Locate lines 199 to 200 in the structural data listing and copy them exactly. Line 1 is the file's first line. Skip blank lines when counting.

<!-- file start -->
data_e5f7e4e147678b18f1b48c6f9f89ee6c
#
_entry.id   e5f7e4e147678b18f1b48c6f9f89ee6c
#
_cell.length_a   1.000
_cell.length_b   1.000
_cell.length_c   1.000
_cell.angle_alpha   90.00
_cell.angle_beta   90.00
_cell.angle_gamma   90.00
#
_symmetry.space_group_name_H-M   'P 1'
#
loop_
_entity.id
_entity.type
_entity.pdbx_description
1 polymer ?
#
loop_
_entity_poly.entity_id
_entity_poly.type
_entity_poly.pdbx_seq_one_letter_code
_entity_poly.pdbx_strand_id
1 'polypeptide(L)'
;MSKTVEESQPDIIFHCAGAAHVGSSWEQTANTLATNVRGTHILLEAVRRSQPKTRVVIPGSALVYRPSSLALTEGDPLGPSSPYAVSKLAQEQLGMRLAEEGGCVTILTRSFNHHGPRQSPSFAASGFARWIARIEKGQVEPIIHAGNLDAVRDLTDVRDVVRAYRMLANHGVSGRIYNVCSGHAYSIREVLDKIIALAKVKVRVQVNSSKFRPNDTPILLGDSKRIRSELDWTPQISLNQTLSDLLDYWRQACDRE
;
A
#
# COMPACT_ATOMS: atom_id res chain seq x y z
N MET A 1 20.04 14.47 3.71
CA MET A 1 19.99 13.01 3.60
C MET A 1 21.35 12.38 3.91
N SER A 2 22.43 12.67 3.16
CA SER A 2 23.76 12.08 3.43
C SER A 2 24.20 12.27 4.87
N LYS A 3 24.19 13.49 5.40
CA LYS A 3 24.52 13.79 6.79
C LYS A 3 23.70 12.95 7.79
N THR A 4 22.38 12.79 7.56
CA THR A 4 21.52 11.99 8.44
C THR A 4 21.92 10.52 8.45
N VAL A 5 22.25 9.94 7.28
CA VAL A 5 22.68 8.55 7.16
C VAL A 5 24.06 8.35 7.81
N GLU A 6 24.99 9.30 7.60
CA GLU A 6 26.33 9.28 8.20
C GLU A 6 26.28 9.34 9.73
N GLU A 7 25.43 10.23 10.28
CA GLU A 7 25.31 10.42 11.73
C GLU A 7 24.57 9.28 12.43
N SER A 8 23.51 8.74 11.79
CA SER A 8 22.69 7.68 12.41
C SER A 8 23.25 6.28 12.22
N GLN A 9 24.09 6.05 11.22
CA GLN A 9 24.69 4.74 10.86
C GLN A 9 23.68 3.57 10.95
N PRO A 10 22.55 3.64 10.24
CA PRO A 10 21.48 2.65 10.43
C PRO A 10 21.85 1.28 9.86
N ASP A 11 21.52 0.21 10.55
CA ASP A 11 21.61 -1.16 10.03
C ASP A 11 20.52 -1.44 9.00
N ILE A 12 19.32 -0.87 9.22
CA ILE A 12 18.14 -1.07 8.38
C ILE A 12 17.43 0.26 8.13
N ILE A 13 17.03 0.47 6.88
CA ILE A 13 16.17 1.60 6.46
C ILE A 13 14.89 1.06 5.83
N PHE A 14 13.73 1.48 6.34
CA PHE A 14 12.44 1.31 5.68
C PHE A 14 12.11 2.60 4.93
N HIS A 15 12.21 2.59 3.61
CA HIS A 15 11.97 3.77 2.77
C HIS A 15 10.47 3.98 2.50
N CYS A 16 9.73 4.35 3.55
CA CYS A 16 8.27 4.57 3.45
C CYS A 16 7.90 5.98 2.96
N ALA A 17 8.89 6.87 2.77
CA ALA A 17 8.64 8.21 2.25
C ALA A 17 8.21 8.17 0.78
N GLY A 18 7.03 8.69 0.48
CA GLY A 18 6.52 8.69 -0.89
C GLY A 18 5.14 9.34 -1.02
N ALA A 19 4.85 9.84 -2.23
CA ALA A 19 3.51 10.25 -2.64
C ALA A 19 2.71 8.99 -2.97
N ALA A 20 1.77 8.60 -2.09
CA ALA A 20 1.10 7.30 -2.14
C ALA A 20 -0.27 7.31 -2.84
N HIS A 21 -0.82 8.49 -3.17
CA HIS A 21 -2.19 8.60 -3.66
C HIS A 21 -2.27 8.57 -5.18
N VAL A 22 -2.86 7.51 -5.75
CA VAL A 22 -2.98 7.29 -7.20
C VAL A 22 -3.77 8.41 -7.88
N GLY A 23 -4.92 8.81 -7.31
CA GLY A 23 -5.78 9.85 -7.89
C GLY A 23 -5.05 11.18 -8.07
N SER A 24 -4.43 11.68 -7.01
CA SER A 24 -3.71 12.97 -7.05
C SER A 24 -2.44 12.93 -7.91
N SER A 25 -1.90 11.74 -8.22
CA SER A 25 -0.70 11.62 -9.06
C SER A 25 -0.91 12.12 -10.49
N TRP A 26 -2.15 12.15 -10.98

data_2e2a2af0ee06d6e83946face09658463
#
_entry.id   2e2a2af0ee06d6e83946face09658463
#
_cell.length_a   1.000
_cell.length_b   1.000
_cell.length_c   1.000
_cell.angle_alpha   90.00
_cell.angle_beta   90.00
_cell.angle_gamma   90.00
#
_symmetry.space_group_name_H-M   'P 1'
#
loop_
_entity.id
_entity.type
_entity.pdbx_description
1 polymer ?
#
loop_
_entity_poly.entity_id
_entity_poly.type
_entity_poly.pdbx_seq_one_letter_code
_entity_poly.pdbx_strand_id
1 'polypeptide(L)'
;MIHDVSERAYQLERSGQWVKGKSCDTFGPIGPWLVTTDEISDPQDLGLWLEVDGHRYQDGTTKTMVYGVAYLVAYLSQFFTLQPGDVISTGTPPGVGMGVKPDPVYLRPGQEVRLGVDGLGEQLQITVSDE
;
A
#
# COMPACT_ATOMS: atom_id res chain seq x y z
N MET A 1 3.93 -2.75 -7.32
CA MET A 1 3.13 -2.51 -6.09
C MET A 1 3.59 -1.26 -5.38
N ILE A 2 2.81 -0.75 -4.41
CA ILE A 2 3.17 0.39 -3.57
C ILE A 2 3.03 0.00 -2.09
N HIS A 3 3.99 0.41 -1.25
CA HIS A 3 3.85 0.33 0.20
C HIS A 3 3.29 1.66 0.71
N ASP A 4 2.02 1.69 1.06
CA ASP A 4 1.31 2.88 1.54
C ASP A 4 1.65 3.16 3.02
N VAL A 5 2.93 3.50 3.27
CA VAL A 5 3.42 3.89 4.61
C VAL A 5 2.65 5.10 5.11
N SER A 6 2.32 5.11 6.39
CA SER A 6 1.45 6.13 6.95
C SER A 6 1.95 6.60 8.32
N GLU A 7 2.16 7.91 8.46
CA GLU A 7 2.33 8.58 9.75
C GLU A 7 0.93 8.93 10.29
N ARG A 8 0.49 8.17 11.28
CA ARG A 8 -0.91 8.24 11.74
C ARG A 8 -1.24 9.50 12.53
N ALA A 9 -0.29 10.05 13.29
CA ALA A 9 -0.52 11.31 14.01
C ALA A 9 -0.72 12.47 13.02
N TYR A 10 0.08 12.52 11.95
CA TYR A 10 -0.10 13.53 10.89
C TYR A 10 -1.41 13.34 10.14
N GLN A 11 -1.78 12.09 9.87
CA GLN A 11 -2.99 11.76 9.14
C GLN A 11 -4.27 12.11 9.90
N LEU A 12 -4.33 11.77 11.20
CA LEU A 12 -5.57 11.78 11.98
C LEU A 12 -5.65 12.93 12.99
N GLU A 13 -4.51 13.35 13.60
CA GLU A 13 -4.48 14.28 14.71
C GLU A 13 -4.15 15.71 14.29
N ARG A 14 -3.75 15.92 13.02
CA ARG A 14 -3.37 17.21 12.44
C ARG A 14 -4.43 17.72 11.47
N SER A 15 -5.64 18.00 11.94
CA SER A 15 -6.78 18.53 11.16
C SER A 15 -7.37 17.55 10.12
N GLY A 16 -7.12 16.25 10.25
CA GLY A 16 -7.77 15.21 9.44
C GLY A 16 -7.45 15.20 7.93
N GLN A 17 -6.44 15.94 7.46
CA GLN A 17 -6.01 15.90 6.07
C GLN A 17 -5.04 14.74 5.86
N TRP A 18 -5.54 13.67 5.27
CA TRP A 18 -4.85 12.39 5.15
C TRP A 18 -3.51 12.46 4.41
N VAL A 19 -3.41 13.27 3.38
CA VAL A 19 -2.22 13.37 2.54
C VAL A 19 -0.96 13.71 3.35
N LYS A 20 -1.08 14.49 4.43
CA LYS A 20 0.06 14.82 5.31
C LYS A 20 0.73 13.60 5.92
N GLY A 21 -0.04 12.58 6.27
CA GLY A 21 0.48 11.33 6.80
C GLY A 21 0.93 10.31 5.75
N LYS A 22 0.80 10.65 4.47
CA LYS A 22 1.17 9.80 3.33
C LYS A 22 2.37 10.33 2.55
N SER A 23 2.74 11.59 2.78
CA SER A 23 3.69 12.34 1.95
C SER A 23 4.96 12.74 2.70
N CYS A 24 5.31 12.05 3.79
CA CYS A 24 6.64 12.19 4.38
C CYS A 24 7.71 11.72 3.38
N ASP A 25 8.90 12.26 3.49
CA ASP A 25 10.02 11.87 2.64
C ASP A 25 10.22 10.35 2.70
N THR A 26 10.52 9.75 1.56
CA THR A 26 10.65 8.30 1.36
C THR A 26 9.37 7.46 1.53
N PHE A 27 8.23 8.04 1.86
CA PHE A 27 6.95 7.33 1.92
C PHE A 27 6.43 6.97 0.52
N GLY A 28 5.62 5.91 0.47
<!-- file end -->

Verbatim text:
C GLY A 21 0.93 10.31 5.75
N LYS A 22 0.80 10.65 4.47